Marcott et al 2013 has received lots of publicity, mainly because of its supposed vindication of the Stick. A number of commenters have observed that they are unable to figure out how Marcott got the Stick portion of his graph from his data set. Add me to that group.
The uptick occurs in the final plot-point of his graphic (1940) and is a singleton. I wrote to Marcott asking him for further details of how he actually obtained the uptick, noting that the enormous 1920-to-1940 uptick is not characteristic of the underlying data. Marcott’s response was unhelpful: instead of explaining how he got the result, Marcott stated that they had “clearly” stated that the 1890-on portion of their reconstruction was “not robust”. I agree that the 20th century portion of their reconstruction is “not robust”, but do not feel that merely describing the recent portion as “not robust” does full justice to the issues. Nor does it provide an explanation.
The uptick problems are even more pronounced in the zonal temperature reconstructions (NH and SH extratropics on which I will be posting) and in the reconstructions from individual proxies (alkenone, Mg/Ca). In today’s post, I’ll illustrate the uptick problem from the alkenone temperature stack on the premise that there are fewer moving parts in the alkenone reconstruction and therefore this will facilitate diagnosis of the uptick mystery.
The first figure below shows the Marcott alkenone reconstruction. Alkenones are the largest single class of Marcott proxies (31 of 73). According to the alkenone reconstruction, temperatures in 1920 were at their lowest value in 11,300 years (Marcott’s selection of 11,300 years begs the question of what happened just before the left frame of the graphic – an interesting issue that I’ll return to on another occasion.)
Between 1920 and 1940, Marcott’s alkenone reconstruction increased by a remarkable 1.4 deg C, returning to values of the start of the reconstruction as shown. Marcott’s 1940 value (0.39 deg C reference 1961-90) was considerably above the 1961-90 reference zero and higher than the 1990-2010 average, shown as red “+” for reference. Interesting as this figure may be, I don’t wish to dwell at present on what it might or might not show about temperature history (a topic that I’ll return to on another day.)
Today’s post is merely about the mysterious uptick from 1920 to 1940, an uptick that is not observed in any of the actual alkenone data.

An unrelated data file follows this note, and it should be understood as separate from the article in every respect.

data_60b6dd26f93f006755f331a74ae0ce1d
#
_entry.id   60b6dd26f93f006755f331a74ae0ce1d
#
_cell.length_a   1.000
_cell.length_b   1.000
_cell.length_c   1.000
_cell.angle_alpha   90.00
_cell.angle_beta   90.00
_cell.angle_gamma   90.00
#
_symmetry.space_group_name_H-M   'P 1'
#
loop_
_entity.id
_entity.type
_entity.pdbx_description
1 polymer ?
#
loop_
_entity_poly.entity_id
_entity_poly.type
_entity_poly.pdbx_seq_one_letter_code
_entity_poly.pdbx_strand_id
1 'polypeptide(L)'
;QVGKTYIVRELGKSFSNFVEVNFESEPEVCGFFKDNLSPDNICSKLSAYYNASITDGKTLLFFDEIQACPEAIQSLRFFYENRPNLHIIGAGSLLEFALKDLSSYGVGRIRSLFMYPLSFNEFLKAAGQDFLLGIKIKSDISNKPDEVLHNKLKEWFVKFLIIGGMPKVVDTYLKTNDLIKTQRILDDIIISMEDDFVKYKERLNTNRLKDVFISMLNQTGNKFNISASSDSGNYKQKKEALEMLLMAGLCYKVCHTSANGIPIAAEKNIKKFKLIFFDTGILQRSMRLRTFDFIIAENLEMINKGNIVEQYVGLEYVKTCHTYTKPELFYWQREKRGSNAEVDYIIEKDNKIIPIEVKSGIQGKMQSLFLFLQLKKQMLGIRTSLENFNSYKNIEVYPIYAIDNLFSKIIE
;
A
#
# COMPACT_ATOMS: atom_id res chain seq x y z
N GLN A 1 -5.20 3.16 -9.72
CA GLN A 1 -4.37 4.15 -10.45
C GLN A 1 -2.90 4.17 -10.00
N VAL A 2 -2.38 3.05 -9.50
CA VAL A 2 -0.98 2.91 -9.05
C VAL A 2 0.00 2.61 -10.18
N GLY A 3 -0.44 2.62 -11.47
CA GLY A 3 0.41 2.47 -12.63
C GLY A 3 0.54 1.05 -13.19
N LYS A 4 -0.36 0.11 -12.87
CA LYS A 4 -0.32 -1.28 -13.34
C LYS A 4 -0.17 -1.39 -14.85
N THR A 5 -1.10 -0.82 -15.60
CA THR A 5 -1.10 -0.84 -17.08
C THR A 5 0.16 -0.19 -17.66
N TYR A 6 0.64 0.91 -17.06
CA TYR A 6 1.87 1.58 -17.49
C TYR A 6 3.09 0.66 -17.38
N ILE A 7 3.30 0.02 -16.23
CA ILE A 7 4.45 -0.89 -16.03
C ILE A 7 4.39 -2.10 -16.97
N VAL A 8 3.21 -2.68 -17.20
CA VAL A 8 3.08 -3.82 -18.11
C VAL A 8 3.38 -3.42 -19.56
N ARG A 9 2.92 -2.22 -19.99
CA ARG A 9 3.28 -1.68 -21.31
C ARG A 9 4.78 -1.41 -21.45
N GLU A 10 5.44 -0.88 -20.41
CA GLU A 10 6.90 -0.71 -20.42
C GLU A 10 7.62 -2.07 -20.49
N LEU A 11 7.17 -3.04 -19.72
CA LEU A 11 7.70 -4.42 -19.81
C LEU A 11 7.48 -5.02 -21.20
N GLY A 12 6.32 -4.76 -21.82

Despite the recent popularity of alkenone series over the Holocene, there are vanishingly few high-resolution alkenone series over the last two millenia for comparison. I keep my eye out for such series and their absence is very frustrating. Only one of Marcott’s 31 alkenone series (MD01-2421; KR02-06 St.A GC; KR02-06 St.A MC’s 31 series) has a published date after 1950. Two others have published end dates of “0 BP”. This conventional date can be problematic, but again this is a story for another day. There is negligible change in any of three series: overall, there is an average decrease of one-hundredth of a degree, with none of the individual series changing as much as a tenth. In alkenone series with published values in both 1920 and 1940, nothing happens to yield Marcott’s 1.4 deg C uptick.
Marcott (in my opinion, unwisely) re-dated the modern portion of many cores, including numerous alkenone series. (I will write a separate post on this small and unwise adventure.) I don’t believe that this re-dating is at the root of today’s mystery (but neither can I completely exclude it.) As re-dated by Marcott, there are now five cores with alkenone measurements in both 1920 and 1940, again with negligible change between periods. On average, there is a decline of 0.002 deg C. (Interestingly, only one core is in common between the two cases.)
In small samples with inconsistent proxies, the dropping out of a highly negative or highly positive proxy can produce seeming changes to a mean. To consider this possibility, here are the values for proxies (after mid-Holocene centering) with “Marcott” values in either 1920 or 1940. Marcott redated the MD01-2421 series (which is strongly negative in the 20th century); after redating, it drops out between 1920 and 1940, thereby producing an increase in the mean of available proxies. Whereas the average of the five proxies with values in both periods has no change, the average of available values for the seven proxies shown below increases by 0.36 deg C – a (spurious) increase that is still far short of Marcott’s 1.4 deg C.
I don’t believe that the baffling uptick has anything to do with splicing of instrumental or Mannian series, as speculated elsewhere. (One of the reasons for working on the alkenone version was to minimize this moving part.) However, I am at present totally baffled. I’m disappointed that Marcott refused to explain the phenomenon when asked politely. It is clear that the uptick is, at a minimum, “not robust”. My own surmise is that the situation is worse than that: that the uptick in the alkenone (and other reconstructions) is an artifact, but of what I don’t know.
As alluded to in this post, many other things about this article concern me. I’ll try to cover them in future posts.